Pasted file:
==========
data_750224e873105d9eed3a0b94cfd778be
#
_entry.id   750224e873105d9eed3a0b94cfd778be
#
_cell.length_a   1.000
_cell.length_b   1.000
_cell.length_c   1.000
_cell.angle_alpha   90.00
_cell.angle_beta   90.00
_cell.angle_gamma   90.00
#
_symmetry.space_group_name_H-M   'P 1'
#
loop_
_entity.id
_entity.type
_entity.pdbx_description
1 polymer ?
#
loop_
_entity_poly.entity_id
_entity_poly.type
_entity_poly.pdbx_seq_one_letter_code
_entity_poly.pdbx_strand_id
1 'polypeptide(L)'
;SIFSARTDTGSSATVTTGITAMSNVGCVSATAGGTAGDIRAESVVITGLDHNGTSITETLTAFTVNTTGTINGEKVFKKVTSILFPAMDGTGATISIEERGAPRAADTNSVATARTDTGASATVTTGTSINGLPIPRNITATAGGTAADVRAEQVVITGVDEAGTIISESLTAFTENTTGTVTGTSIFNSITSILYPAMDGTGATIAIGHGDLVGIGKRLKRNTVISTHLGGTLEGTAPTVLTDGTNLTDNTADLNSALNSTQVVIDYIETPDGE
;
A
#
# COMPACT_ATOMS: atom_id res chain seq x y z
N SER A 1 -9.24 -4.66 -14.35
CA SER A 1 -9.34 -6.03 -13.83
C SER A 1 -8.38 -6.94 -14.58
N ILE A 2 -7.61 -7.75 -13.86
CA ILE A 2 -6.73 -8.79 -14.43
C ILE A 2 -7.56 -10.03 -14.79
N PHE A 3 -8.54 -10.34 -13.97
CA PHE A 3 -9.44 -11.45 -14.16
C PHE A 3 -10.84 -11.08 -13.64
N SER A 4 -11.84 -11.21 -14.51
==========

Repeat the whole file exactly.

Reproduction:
data_750224e873105d9eed3a0b94cfd778be
#
_entry.id   750224e873105d9eed3a0b94cfd778be
#
_cell.length_a   1.000
_cell.length_b   1.000
_cell.length_c   1.000
_cell.angle_alpha   90.00
_cell.angle_beta   90.00
_cell.angle_gamma   90.00
#
_symmetry.space_group_name_H-M   'P 1'
#
loop_
_entity.id
_entity.type
_entity.pdbx_description
1 polymer ?
#
loop_
_entity_poly.entity_id
_entity_poly.type
_entity_poly.pdbx_seq_one_letter_code
_entity_poly.pdbx_strand_id
1 'polypeptide(L)'
;SIFSARTDTGSSATVTTGITAMSNVGCVSATAGGTAGDIRAESVVITGLDHNGTSITETLTAFTVNTTGTINGEKVFKKVTSILFPAMDGTGATISIEERGAPRAADTNSVATARTDTGASATVTTGTSINGLPIPRNITATAGGTAADVRAEQVVITGVDEAGTIISESLTAFTENTTGTVTGTSIFNSITSILYPAMDGTGATIAIGHGDLVGIGKRLKRNTVISTHLGGTLEGTAPTVLTDGTNLTDNTADLNSALNSTQVVIDYIETPDGE
;
A
#
# COMPACT_ATOMS: atom_id res chain seq x y z
N SER A 1 -9.24 -4.66 -14.35
CA SER A 1 -9.34 -6.03 -13.83
C SER A 1 -8.38 -6.94 -14.58
N ILE A 2 -7.61 -7.75 -13.86
CA ILE A 2 -6.73 -8.79 -14.43
C ILE A 2 -7.56 -10.03 -14.79
N PHE A 3 -8.54 -10.34 -13.97
CA PHE A 3 -9.44 -11.45 -14.16
C PHE A 3 -10.84 -11.08 -13.64
N SER A 4 -11.84 -11.21 -14.51